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​Contact: Ann Hatch

For immediate release — Feb. 6, 2019

(DALLAS) — Members of the Dallas County Community College District’s board of trustees approved a $1.1 billion bond program recommended by Dr. Joe May, DCCCD’s chancellor, during the board’s regular monthly meeting on Tuesday, Feb. 5. The bond proposal will be placed on the May 4, 2019, election ballot in Dallas County.

“The Dallas County Community College District is totally committed to the success of our students and the communities we serve. DCCCD started a journey five years ago that involved identifying what the community needs are and any gaps that existed which we needed to fill,” said May, following the Tuesday board meeting. “The bond program that our trustees approved today represents far-reaching efforts to meet those needs.”

Diana Flores, chair of the DCCCD board of trustees, said, "The bond election our board approved, which will go to voters in May, reflects the strategic priorities we have set for this district. Those priorities and other initiatives all are part of DCCCD's integrated higher education network, which has been created to build student success, help solve income disparities in our communities and provide an educated workforce, too."

Flores added, “Passing the new DCCCD bond program will not increase property taxes under current conditions.”

DCCCD’s last bond program was approved by Dallas County voters 15 years ago in 2004 for $450 million. The 2019 bond program proposal is only the third in the district’s 53-year history. The general obligation bonds will be sold over a period of six years to fund new facilities, resources, talent and technology to support student success, the community, businesses, and workforce and economic development.

DCCCD identified a number of potential initiatives that could be funded by using general obligation proceeds:

  • To build the new Dallas Education and Innovation Hub downtown which will serve the entire county. The hub would include a Business Training Center and a redesigned El Centro College campus, which will benefit workforce and economic development and also would provide new learning opportunities for students.
  • To support DCCCD facilities across Dallas County in order to meet a projected increase in enrollment of approximately 12,000 students by 2030 who are enrolling through programs like Dallas County Promise, dual credit, early college high schools and other efforts that will enable DCCCD to meet 60X30TX goals.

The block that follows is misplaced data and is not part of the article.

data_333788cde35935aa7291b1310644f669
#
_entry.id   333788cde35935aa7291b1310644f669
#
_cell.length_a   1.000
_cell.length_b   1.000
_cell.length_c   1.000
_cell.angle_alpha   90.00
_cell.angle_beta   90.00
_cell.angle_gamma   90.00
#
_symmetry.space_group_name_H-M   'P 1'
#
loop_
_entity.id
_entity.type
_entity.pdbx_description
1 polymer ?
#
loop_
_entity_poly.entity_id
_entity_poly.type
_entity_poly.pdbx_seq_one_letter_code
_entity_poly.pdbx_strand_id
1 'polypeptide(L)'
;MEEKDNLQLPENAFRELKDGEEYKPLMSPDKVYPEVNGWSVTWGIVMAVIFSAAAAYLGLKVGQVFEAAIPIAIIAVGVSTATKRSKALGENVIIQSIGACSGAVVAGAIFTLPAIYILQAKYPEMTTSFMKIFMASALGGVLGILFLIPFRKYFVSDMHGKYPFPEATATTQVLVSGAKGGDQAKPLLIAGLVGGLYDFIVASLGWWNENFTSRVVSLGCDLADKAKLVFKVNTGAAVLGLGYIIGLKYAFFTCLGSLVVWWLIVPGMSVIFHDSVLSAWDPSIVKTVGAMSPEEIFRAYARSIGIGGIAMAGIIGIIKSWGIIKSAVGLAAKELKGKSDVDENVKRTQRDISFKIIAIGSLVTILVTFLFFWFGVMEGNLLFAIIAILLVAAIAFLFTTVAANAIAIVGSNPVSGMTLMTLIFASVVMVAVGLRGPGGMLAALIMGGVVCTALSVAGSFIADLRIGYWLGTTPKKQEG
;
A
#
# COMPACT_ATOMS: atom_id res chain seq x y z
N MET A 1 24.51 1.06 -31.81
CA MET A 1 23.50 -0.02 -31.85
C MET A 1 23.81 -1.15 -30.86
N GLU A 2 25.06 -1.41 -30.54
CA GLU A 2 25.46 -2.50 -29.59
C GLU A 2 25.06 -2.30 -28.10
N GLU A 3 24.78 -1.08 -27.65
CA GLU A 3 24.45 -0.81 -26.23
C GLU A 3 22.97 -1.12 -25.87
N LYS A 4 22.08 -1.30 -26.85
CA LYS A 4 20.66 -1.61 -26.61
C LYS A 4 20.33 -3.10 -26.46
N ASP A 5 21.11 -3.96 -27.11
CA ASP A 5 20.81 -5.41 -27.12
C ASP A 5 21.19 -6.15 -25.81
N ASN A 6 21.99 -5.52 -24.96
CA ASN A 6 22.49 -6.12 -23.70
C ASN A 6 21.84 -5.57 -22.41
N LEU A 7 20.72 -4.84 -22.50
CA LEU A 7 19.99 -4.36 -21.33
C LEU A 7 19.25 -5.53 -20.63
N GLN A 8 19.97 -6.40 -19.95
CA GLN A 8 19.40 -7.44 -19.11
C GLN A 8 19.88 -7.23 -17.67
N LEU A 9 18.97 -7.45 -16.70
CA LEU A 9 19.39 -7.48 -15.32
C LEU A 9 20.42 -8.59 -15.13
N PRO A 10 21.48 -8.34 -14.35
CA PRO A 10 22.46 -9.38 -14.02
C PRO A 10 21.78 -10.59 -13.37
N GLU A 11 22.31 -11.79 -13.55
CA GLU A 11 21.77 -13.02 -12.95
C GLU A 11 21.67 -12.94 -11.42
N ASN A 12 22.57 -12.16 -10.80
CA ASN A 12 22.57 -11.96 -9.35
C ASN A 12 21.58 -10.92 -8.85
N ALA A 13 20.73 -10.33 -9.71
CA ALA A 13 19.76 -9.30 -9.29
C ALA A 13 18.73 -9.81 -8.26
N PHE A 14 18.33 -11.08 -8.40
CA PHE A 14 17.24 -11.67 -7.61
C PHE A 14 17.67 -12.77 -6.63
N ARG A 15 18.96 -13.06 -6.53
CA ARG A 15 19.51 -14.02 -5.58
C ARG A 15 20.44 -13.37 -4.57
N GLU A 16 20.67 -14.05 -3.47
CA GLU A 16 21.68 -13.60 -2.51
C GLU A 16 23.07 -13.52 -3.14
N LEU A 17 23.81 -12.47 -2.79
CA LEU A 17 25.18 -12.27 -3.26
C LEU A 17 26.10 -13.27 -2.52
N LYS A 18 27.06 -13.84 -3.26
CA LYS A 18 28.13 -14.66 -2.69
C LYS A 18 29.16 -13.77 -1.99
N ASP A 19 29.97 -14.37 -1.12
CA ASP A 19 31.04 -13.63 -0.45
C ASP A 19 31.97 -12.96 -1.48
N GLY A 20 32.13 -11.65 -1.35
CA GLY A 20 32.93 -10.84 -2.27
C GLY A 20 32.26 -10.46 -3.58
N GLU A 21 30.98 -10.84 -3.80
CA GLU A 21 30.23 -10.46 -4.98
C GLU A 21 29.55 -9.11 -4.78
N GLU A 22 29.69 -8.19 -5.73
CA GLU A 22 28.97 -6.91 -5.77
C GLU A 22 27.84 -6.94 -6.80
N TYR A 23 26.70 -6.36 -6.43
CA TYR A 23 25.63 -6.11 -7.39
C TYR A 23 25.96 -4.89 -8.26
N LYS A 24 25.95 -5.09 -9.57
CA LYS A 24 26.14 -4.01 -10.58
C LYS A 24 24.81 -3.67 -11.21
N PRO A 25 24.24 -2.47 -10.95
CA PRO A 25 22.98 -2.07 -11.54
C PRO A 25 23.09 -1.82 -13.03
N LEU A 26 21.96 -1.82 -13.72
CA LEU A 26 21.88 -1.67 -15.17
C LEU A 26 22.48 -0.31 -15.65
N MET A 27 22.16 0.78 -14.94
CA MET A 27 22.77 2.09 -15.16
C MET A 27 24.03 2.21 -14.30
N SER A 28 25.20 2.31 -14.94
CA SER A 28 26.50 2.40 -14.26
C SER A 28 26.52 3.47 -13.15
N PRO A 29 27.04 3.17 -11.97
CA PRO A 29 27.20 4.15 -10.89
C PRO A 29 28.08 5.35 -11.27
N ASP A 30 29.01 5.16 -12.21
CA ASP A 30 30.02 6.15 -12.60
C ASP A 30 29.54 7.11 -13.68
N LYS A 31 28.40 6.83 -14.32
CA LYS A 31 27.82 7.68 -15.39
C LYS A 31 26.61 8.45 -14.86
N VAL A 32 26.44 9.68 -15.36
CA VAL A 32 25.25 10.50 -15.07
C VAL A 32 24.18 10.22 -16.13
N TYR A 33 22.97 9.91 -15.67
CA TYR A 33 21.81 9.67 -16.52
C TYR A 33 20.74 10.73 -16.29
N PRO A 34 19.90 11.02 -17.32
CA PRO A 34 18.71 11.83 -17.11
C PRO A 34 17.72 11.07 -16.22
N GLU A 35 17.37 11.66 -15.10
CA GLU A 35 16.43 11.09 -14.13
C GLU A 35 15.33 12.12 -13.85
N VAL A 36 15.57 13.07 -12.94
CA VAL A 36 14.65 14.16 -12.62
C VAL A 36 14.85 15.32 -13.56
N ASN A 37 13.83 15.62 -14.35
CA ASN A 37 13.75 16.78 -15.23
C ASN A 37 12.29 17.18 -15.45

• To build collaborative student learning space.
  • To provide equipment, talent and resources for industry-aligned education and training programs that meet the workforce needs of the North Texas region — specifically in the fields of allied health, culinary arts, construction trades, technology, business development, advanced manufacturing, corporate training and early childhood education.

DCCCD has identified general needs for which the general obligation bonds could be issued: $235 million for industry-aligned workforce projects and programs; $332 million for student-related instruction and success programs; and $535 million for the Dallas Education and Innovation Hub.

“DCCCD serves as the North Texas region’s primary provider for the area’s talent supply chain,” said May. “These general obligation bonds represent an investment in the region’s workforce and economic development, which sustain the state, as well as our students and the communities we serve.”

He added, “We also work diligently to meet the goals of 60X30TX to educate our students. Those goals for colleges and universities, established by the Texas Higher Education Coordinating Board, are to award a total of 3.4 million certificates or degrees by 2030 and to have targeted goals for Hispanic, African-American, male and economically disadvantaged college completers. This bond initiative will support DCCCD’s 60X30TX goals.”

Meeting the needs of students means helping them navigate the education pipeline, according to the chancellor, because many DCCCD students are the first members of their families to attend college. Streamlining how they navigate that system — from K-12 to a DCCCD college to either a university or a job in the Dallas workforce — is critical to their success. The bond program will help provide the additional personnel, facilities, technology and resources needed to ensure they earn a college credential.

“DCCCD programs like Dallas County Promise, Rising Star, early college high schools and dual credit also help our students overcome income disparity,” explained May. “All areas of the proposed bond program are key components of DCCCD’s integrated higher education network. That network — which comprises DCCCD, K-12, higher education partners, business and industry partners, community service agencies and other organizations — all work together to support student success which, in turn, supports families, communities and businesses.”

For details about DCCCD’s proposed bond program, visit

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